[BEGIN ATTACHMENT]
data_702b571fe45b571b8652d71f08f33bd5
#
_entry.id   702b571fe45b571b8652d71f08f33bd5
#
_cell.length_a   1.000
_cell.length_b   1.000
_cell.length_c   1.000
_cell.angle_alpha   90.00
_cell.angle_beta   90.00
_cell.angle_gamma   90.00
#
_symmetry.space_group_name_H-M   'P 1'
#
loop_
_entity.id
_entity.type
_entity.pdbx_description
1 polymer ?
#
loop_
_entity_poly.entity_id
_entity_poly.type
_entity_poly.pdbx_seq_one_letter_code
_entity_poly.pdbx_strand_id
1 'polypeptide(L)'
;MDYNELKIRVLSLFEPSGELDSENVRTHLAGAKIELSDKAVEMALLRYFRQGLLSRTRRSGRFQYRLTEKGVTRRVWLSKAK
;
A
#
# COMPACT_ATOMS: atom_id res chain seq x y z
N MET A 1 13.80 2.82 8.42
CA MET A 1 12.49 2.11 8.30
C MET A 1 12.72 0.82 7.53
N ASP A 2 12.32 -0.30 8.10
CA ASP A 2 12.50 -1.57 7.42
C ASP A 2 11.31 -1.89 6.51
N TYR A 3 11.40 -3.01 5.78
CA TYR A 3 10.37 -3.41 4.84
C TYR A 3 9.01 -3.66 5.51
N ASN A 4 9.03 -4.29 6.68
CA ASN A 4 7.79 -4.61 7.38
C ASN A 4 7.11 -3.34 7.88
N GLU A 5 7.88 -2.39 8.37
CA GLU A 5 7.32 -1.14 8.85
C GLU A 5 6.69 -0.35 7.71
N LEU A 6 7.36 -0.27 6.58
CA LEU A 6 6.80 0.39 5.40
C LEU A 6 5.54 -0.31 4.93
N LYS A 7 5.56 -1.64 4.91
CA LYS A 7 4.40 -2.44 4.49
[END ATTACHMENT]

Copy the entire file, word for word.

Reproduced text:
data_702b571fe45b571b8652d71f08f33bd5
#
_entry.id   702b571fe45b571b8652d71f08f33bd5
#
_cell.length_a   1.000
_cell.length_b   1.000
_cell.length_c   1.000
_cell.angle_alpha   90.00
_cell.angle_beta   90.00
_cell.angle_gamma   90.00
#
_symmetry.space_group_name_H-M   'P 1'
#
loop_
_entity.id
_entity.type
_entity.pdbx_description
1 polymer ?
#
loop_
_entity_poly.entity_id
_entity_poly.type
_entity_poly.pdbx_seq_one_letter_code
_entity_poly.pdbx_strand_id
1 'polypeptide(L)'
;MDYNELKIRVLSLFEPSGELDSENVRTHLAGAKIELSDKAVEMALLRYFRQGLLSRTRRSGRFQYRLTEKGVTRRVWLSKAK
;
A
#
# COMPACT_ATOMS: atom_id res chain seq x y z
N MET A 1 13.80 2.82 8.42
CA MET A 1 12.49 2.11 8.30
C MET A 1 12.72 0.82 7.53
N ASP A 2 12.32 -0.30 8.10
CA ASP A 2 12.50 -1.57 7.42
C ASP A 2 11.31 -1.89 6.51
N TYR A 3 11.40 -3.01 5.78
CA TYR A 3 10.37 -3.41 4.84
C TYR A 3 9.01 -3.66 5.51
N ASN A 4 9.03 -4.29 6.68
CA ASN A 4 7.79 -4.61 7.38
C ASN A 4 7.11 -3.34 7.88
N GLU A 5 7.88 -2.39 8.37
CA GLU A 5 7.32 -1.14 8.85
C GLU A 5 6.69 -0.35 7.71
N LEU A 6 7.36 -0.27 6.58
CA LEU A 6 6.80 0.39 5.40
C LEU A 6 5.54 -0.31 4.93
N LYS A 7 5.56 -1.64 4.91
CA LYS A 7 4.40 -2.44 4.49